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Postpartum Sex

Just thinking about having sex can seem exhausting for new parents, specifically with all the things stacked against them: the pain from delivery, medications, hormones and possible depression.

Although there is no obligatory waiting period before a couple can have sex again, many health care providers recommend holding on to sex until four to six weeks after delivery, irrespective of the delivery method. In addition to postpartum discharge and vaginal tears, you might experience fatigue, vaginal dryness, pain, and low sexual desire. Furthermore, if you had a vaginal tear requiring surgical repair, you might need to hold off a bit longer.

According to Parent Magazine, giving birth awakens us to a range of sensations, and as a result, our bodies, particularly our genitals, become more alive, increasing our pleasure potential. Childbirth can also shift our internal parts into just the right place, to make them more sensitive to stimulation. “Many women report more comfort with their bodies and more intense orgasms after having kids.

Tips for a healthy sex life with your partner post-pregnancy according to healthline:

  • Take it slow. In the first weeks after you’ve been cleared for sex, your body may not be ready to jump back to pre-pregnancy activities. Take things one day at a time. Try intimate activities to warm up to sex again, such as massage.
  • Increase foreplay. Give your vagina time to produce its own natural lubrication. Stretch out foreplay, try mutual masturbation, or engage in other activities before penetrative sex.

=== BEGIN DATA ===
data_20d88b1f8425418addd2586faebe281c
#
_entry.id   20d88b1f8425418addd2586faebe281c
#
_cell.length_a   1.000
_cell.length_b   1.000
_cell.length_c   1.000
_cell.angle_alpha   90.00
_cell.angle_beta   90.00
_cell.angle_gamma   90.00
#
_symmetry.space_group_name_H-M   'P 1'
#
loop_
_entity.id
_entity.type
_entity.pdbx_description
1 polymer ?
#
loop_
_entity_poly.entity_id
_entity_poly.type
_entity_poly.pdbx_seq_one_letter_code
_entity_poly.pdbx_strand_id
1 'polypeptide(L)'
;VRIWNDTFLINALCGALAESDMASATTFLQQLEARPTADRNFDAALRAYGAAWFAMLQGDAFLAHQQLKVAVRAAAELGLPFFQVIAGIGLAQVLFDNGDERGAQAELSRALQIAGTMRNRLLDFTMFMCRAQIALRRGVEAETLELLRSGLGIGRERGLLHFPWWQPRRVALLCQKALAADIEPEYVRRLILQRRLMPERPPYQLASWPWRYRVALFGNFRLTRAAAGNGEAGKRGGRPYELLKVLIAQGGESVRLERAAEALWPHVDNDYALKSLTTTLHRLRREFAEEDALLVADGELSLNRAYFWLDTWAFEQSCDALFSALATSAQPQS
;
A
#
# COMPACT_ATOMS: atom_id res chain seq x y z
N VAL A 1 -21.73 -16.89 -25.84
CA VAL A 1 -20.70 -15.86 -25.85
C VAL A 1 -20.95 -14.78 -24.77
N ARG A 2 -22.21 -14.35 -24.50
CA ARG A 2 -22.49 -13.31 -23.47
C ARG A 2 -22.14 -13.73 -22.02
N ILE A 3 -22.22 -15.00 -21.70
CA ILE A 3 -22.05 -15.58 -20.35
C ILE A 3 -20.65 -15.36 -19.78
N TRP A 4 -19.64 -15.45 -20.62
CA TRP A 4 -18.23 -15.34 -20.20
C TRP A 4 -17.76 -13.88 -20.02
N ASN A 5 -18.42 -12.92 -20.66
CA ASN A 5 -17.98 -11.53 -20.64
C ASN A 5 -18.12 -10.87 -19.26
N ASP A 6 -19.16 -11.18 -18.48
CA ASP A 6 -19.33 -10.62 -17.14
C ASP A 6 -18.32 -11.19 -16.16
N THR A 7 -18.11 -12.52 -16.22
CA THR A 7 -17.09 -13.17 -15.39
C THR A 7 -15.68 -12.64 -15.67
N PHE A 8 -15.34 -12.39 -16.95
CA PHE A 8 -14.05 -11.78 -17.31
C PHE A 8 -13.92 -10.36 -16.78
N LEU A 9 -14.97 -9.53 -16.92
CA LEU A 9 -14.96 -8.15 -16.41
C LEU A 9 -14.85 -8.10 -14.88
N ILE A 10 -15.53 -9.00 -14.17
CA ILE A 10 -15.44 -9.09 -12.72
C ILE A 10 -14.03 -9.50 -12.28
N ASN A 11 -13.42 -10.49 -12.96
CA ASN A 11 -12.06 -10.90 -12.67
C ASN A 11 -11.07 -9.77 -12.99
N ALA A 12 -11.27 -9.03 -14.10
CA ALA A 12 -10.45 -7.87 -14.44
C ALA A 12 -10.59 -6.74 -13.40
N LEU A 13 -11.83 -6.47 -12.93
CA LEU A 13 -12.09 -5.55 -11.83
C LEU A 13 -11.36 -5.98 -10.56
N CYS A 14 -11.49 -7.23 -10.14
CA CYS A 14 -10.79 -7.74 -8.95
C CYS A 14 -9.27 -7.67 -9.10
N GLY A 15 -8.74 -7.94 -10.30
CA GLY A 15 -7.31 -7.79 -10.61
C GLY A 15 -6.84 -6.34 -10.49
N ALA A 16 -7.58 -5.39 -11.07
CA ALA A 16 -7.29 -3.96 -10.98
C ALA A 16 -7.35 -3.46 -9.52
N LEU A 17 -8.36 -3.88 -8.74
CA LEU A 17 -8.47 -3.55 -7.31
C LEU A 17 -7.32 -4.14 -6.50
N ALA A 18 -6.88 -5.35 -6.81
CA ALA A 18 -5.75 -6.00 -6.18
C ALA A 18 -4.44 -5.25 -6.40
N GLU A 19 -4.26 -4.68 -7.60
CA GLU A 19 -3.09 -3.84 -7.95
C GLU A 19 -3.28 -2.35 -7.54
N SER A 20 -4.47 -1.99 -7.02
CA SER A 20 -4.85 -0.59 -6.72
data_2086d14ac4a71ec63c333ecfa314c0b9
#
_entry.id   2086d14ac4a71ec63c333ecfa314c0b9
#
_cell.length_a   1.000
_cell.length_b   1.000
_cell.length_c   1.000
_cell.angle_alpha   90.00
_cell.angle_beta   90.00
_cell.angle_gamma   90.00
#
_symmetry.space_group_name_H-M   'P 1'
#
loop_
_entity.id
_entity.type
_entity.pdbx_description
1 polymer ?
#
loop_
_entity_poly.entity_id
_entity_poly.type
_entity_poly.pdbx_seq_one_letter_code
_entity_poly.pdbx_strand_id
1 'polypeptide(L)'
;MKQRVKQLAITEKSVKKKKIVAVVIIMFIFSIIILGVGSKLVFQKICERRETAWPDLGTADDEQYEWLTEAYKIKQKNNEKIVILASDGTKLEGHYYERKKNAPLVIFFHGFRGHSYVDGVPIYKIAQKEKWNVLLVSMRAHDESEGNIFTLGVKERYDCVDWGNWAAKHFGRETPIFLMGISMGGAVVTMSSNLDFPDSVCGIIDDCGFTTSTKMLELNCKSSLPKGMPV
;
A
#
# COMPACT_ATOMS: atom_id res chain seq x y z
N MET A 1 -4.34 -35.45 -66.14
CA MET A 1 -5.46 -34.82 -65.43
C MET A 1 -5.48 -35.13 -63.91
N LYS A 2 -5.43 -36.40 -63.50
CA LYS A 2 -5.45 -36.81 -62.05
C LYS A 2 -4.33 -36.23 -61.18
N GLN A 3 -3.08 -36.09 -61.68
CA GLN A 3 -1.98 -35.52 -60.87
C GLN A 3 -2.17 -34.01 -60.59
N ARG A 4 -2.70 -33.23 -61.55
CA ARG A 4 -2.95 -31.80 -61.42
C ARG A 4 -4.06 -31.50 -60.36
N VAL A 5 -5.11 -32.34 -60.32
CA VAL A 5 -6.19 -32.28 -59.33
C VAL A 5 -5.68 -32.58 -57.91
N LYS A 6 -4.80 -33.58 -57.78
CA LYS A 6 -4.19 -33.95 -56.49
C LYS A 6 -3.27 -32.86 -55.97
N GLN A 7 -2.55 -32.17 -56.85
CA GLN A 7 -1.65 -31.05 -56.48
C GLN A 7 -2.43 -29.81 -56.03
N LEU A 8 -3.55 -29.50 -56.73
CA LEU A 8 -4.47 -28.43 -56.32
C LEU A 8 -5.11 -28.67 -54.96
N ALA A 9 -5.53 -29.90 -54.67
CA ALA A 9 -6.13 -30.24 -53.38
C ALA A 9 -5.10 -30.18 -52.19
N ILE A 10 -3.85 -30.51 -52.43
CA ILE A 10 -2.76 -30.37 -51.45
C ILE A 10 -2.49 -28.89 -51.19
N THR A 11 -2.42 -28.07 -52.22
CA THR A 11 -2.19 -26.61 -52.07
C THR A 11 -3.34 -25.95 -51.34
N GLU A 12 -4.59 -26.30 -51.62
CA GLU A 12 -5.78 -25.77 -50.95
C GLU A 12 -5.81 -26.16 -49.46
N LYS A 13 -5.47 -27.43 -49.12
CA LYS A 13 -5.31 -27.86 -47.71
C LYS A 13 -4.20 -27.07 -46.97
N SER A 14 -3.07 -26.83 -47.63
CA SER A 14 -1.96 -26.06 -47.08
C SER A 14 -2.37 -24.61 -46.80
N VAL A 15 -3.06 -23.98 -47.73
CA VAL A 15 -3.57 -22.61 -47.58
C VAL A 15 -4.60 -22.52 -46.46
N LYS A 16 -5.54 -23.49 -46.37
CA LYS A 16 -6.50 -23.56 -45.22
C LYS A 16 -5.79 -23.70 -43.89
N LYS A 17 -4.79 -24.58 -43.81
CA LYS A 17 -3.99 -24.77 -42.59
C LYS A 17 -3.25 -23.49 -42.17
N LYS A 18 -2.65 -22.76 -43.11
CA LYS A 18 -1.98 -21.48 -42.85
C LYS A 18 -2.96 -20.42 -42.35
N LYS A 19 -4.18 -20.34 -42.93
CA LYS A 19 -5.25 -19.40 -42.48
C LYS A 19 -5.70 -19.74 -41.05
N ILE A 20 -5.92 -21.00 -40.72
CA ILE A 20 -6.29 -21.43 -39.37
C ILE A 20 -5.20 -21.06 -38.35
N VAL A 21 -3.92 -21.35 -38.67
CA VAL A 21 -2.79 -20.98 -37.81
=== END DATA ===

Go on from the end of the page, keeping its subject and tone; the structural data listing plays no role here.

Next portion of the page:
• Use a lubricant. You may need a little help with lubrication as your hormones readjust. Look for a water-based option. Oil-based lubes can damage condoms and irritate sensitive tissue.
  • Practice Kegels. Kegel exercises help rebuild pelvic floor muscles. This can help with common postdelivery issues, like incontinence. Exercising the muscles can also help you regain strength and sensation in your vagina. Build up your stamina by doing longer holds.
  • Make time for sex. With a new baby in the house, you and your partner may not have a lot of time for spontaneity. Put time on your calendars to be together. This way, you won’t be rushed or anxious.
  • Talk with your partner. Sex after delivery is different, not bad. Different can be fun and exciting, but you should keep an open dialogue with your partner about what feels good and what doesn’t. This will help you enjoy sex again and make sure you’re not experiencing any unnecessary pain.